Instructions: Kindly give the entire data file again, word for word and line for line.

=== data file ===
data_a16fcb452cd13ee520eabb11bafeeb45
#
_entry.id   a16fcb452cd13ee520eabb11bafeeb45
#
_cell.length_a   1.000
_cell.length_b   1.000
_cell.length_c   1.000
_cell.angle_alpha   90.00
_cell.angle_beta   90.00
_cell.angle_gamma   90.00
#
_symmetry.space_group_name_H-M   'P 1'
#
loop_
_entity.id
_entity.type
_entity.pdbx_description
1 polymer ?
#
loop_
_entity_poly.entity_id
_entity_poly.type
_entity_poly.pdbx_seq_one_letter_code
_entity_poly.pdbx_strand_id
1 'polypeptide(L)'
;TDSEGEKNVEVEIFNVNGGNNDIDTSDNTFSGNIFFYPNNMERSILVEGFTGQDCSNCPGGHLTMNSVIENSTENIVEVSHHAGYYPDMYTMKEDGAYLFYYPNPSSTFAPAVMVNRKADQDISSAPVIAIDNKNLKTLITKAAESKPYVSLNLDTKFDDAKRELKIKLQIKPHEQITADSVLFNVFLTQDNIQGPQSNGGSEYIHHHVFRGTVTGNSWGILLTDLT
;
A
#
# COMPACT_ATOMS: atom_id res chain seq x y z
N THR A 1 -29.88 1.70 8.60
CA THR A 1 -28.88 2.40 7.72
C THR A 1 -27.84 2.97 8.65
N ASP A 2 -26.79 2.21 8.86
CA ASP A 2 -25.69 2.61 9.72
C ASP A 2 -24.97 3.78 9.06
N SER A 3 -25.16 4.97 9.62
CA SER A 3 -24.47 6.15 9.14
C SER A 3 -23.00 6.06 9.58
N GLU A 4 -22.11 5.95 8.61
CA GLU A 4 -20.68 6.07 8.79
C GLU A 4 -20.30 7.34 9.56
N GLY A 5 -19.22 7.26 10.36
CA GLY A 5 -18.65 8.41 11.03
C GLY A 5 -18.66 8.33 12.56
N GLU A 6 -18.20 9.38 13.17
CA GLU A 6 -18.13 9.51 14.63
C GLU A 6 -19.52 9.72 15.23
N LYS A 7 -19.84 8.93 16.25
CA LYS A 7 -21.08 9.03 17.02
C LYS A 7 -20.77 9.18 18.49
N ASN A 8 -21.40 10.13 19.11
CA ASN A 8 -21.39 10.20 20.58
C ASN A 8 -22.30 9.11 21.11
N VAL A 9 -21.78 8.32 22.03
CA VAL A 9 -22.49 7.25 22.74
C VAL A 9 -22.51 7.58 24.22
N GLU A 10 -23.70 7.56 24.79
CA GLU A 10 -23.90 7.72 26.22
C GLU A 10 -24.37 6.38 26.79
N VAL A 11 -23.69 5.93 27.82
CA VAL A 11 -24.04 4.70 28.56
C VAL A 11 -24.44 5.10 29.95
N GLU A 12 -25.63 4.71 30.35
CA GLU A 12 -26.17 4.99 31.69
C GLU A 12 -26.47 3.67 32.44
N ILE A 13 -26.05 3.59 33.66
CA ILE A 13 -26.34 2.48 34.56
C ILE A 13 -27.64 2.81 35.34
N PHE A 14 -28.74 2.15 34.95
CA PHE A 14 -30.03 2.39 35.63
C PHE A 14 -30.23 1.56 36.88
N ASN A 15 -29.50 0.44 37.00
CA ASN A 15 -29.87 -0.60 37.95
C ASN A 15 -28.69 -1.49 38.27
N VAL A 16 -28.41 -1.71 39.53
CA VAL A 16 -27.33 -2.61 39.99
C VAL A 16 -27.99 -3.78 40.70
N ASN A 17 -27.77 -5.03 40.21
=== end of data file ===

data_a16fcb452cd13ee520eabb11bafeeb45
#
_entry.id   a16fcb452cd13ee520eabb11bafeeb45
#
_cell.length_a   1.000
_cell.length_b   1.000
_cell.length_c   1.000
_cell.angle_alpha   90.00
_cell.angle_beta   90.00
_cell.angle_gamma   90.00
#
_symmetry.space_group_name_H-M   'P 1'
#
loop_
_entity.id
_entity.type
_entity.pdbx_description
1 polymer ?
#
loop_
_entity_poly.entity_id
_entity_poly.type
_entity_poly.pdbx_seq_one_letter_code
_entity_poly.pdbx_strand_id
1 'polypeptide(L)'
;TDSEGEKNVEVEIFNVNGGNNDIDTSDNTFSGNIFFYPNNMERSILVEGFTGQDCSNCPGGHLTMNSVIENSTENIVEVSHHAGYYPDMYTMKEDGAYLFYYPNPSSTFAPAVMVNRKADQDISSAPVIAIDNKNLKTLITKAAESKPYVSLNLDTKFDDAKRELKIKLQIKPHEQITADSVLFNVFLTQDNIQGPQSNGGSEYIHHHVFRGTVTGNSWGILLTDLT
;
A
#
# COMPACT_ATOMS: atom_id res chain seq x y z
N THR A 1 -29.88 1.70 8.60
CA THR A 1 -28.88 2.40 7.72
C THR A 1 -27.84 2.97 8.65
N ASP A 2 -26.79 2.21 8.86
CA ASP A 2 -25.69 2.61 9.72
C ASP A 2 -24.97 3.78 9.06
N SER A 3 -25.16 4.97 9.62
CA SER A 3 -24.47 6.15 9.14
C SER A 3 -23.00 6.06 9.58
N GLU A 4 -22.11 5.95 8.61
CA GLU A 4 -20.68 6.07 8.79
C GLU A 4 -20.30 7.34 9.56
N GLY A 5 -19.22 7.26 10.36
CA GLY A 5 -18.65 8.41 11.03
C GLY A 5 -18.66 8.33 12.56
N GLU A 6 -18.20 9.38 13.17
CA GLU A 6 -18.13 9.51 14.63
C GLU A 6 -19.52 9.72 15.23
N LYS A 7 -19.84 8.93 16.25
CA LYS A 7 -21.08 9.03 17.02
C LYS A 7 -20.77 9.18 18.49
N ASN A 8 -21.40 10.13 19.11
CA ASN A 8 -21.39 10.20 20.58
C ASN A 8 -22.30 9.11 21.11
N VAL A 9 -21.78 8.32 22.03
CA VAL A 9 -22.49 7.25 22.74
C VAL A 9 -22.51 7.58 24.22
N GLU A 10 -23.70 7.56 24.79
CA GLU A 10 -23.90 7.72 26.22
C GLU A 10 -24.37 6.38 26.79
N VAL A 11 -23.69 5.93 27.82
CA VAL A 11 -24.04 4.70 28.56
C VAL A 11 -24.44 5.10 29.95
N GLU A 12 -25.63 4.71 30.35
CA GLU A 12 -26.17 4.99 31.69
C GLU A 12 -26.47 3.67 32.44
N ILE A 13 -26.05 3.59 33.66
CA ILE A 13 -26.34 2.48 34.56
C ILE A 13 -27.64 2.81 35.34
N PHE A 14 -28.74 2.15 34.95
CA PHE A 14 -30.03 2.39 35.63
C PHE A 14 -30.23 1.56 36.88
N ASN A 15 -29.50 0.44 37.00
CA ASN A 15 -29.87 -0.60 37.95
C ASN A 15 -28.69 -1.49 38.27
N VAL A 16 -28.41 -1.71 39.53
CA VAL A 16 -27.33 -2.61 39.99
C VAL A 16 -27.99 -3.78 40.70
N ASN A 17 -27.77 -5.03 40.21